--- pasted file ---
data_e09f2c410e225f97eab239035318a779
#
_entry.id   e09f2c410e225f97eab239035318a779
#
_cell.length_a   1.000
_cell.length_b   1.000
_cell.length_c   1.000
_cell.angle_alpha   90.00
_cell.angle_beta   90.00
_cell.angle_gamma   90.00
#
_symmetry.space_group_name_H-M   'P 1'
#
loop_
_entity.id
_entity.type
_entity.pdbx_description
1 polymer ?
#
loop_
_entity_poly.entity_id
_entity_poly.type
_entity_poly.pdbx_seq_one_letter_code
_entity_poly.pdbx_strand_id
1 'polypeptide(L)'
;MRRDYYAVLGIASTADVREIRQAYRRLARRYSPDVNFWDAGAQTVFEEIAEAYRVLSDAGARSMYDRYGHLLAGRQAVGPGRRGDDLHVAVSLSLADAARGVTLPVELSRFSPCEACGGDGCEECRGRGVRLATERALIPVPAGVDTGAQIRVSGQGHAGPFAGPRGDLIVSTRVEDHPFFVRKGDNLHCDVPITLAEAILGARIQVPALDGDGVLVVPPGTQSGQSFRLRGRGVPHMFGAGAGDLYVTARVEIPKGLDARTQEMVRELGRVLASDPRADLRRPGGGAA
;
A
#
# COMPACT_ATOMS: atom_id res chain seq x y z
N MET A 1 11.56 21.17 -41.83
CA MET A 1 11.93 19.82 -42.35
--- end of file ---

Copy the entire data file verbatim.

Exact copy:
data_e09f2c410e225f97eab239035318a779
#
_entry.id   e09f2c410e225f97eab239035318a779
#
_cell.length_a   1.000
_cell.length_b   1.000
_cell.length_c   1.000
_cell.angle_alpha   90.00
_cell.angle_beta   90.00
_cell.angle_gamma   90.00
#
_symmetry.space_group_name_H-M   'P 1'
#
loop_
_entity.id
_entity.type
_entity.pdbx_description
1 polymer ?
#
loop_
_entity_poly.entity_id
_entity_poly.type
_entity_poly.pdbx_seq_one_letter_code
_entity_poly.pdbx_strand_id
1 'polypeptide(L)'
;MRRDYYAVLGIASTADVREIRQAYRRLARRYSPDVNFWDAGAQTVFEEIAEAYRVLSDAGARSMYDRYGHLLAGRQAVGPGRRGDDLHVAVSLSLADAARGVTLPVELSRFSPCEACGGDGCEECRGRGVRLATERALIPVPAGVDTGAQIRVSGQGHAGPFAGPRGDLIVSTRVEDHPFFVRKGDNLHCDVPITLAEAILGARIQVPALDGDGVLVVPPGTQSGQSFRLRGRGVPHMFGAGAGDLYVTARVEIPKGLDARTQEMVRELGRVLASDPRADLRRPGGGAA
;
A
#
# COMPACT_ATOMS: atom_id res chain seq x y z
N MET A 1 11.56 21.17 -41.83
CA MET A 1 11.93 19.82 -42.35